Date(s) - 13 Nov 2017
1:10 PM - 2:00 PM
3043 ECpE Building Addition
Speaker: Yeung Enoch, Research Scientist at Pacific Northwest National Laboratory
Title: Using Deep Learning to Discover Koopman Operators
Abstract: Traditional learning problems integrate domain knowledge in one of two ways: incorporating a model class or structure on the learned representation or imposing structure as part of a representation learning algorithm. The ideal is to find a model structure that can be efficiently represented and simultaneously identifiable. In certain data science applications, where lack of domain knowledge precludes specification of model class or structure, a tradeoff emerges between generic representations and efficient representations. In this talk I will review the classic problem of learning Koopman operators. I will discuss how recent results using deep learning enable discovery of Koopman dictionaries that are sufficiently generic, yet efficient at approximating Koopman operator dynamics. Examining the functional structure of Koopman dictionaries obtained from deep learning, we discover a class of dictionary functions that enjoy mathematically nice properties for a specific class of learning approximation problems. We illustrate the advantages and limitations of deep Koopman operator learning on natural and synthetic biological networks, power networks, and classical nonlinear dynamical systems.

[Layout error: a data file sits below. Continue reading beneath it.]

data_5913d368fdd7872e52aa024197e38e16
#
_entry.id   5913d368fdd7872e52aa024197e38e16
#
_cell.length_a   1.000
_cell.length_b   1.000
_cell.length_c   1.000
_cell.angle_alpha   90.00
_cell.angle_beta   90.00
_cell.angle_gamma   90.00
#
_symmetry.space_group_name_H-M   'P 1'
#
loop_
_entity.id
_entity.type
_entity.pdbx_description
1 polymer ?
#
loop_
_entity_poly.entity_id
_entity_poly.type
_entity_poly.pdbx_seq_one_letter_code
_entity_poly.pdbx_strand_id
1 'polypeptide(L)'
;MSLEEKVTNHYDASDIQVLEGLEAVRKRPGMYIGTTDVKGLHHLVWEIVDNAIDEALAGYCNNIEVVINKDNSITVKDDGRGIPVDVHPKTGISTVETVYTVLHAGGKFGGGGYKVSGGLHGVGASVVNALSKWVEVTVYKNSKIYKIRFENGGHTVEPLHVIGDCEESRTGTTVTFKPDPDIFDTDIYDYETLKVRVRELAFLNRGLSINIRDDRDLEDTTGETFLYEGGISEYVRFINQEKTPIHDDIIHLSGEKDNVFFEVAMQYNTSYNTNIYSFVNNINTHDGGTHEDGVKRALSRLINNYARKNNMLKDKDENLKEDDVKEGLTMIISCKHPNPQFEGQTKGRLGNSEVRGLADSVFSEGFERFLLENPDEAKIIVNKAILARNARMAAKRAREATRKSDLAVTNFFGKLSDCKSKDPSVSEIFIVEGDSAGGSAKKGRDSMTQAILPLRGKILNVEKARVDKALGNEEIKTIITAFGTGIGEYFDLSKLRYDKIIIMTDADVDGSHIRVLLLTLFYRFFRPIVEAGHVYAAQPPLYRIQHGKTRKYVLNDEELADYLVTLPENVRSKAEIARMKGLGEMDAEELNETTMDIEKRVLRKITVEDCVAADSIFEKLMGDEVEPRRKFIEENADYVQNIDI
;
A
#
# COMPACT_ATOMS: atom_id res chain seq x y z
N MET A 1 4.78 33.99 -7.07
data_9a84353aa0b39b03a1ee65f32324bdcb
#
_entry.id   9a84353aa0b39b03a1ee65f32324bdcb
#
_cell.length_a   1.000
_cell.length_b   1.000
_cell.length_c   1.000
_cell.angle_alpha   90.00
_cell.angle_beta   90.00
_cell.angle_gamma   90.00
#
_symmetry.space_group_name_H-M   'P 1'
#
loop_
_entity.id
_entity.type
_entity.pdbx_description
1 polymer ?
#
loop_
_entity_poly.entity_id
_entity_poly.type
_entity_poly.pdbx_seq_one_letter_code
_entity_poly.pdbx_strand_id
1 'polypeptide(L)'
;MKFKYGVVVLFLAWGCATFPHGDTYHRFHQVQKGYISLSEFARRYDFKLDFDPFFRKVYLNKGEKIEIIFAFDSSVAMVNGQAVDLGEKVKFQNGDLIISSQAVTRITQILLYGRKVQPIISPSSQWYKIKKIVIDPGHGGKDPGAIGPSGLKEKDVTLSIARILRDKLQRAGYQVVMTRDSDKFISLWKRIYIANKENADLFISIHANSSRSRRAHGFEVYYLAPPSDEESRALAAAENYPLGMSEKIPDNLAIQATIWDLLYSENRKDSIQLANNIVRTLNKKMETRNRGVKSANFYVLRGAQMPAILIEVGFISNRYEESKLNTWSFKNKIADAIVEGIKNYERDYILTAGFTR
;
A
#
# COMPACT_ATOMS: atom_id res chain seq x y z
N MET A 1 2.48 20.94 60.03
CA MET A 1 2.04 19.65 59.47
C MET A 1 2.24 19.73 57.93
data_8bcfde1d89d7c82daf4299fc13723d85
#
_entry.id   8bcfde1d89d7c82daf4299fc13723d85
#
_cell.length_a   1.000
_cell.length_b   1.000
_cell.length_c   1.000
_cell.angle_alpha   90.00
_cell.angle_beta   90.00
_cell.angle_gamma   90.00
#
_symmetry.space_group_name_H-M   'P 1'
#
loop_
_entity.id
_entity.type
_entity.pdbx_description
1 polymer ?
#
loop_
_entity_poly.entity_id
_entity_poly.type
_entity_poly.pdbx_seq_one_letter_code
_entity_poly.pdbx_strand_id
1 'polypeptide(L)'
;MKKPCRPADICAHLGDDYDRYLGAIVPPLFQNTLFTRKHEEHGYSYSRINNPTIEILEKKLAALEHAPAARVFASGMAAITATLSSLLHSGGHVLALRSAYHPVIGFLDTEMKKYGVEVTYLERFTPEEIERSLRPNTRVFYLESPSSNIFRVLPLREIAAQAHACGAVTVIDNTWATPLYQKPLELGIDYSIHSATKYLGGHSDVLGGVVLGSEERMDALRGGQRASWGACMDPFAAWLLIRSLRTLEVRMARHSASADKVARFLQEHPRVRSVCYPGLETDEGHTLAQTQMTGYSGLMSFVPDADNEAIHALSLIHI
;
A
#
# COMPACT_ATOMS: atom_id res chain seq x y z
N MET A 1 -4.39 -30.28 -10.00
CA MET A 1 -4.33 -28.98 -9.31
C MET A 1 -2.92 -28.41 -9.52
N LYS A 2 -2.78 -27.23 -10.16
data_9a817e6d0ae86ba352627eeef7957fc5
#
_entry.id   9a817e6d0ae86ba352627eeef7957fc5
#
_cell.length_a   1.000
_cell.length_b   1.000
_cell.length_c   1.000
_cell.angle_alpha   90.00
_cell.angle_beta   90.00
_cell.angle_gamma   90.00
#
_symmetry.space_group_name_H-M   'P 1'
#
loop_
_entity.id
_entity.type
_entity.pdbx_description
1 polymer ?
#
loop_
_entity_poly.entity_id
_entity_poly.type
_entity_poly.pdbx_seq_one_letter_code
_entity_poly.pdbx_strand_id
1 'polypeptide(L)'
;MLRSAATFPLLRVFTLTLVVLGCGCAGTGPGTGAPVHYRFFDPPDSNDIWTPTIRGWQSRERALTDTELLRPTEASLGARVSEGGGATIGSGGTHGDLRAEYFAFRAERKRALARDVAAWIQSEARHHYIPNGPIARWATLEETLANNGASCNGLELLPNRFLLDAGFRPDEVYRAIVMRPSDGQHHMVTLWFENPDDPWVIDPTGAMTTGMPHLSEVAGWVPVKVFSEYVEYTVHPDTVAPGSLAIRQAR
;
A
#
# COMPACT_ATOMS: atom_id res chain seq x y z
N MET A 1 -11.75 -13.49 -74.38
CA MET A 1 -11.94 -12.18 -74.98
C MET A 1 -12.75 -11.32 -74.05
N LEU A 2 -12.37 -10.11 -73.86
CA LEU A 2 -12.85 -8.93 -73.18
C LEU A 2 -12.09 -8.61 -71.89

Bio: Dr. Enoch Yeung is a research scientist at Pacific Northwest National Laboratories. He received a B.S. in Mathematics from Brigham Young University, magna cum laude with University Honors and a Ph.D. in Control and Dynamical Systems from the California Institute of Technology. His research interests are centered in learning algorithms, algorithms for network estimation and design and model reduction for stochastic and nonlinear systems, with applications to biology and critical infrastructure. His most recent work has focused on reverse-engineering genetic context effects in synthetic biocircuits, developing algorithms for network verification of synthetic biological networks, developing synthetic biosensors in living prokaryotes for performing temporal logic, and paper-based synthetic biosensing solutions for mobile devices. His latest work was showcased at the 2016 DARPA Wait, What? Technology Forum. He is the recipient of a National Defense Science and Engineering Graduate Fellowship, National Science Foundation Graduate Fellowship, an ACC Best Presentation Session Award, and a Charles Lee Powell Foundation Fellowship. He has lead several research projects under the DARPA Synergistic Discovery and Design program, the High Performance Data Analytics program, the NSF Molecular Programming Project, and an AFOSR Biological Research Initiative.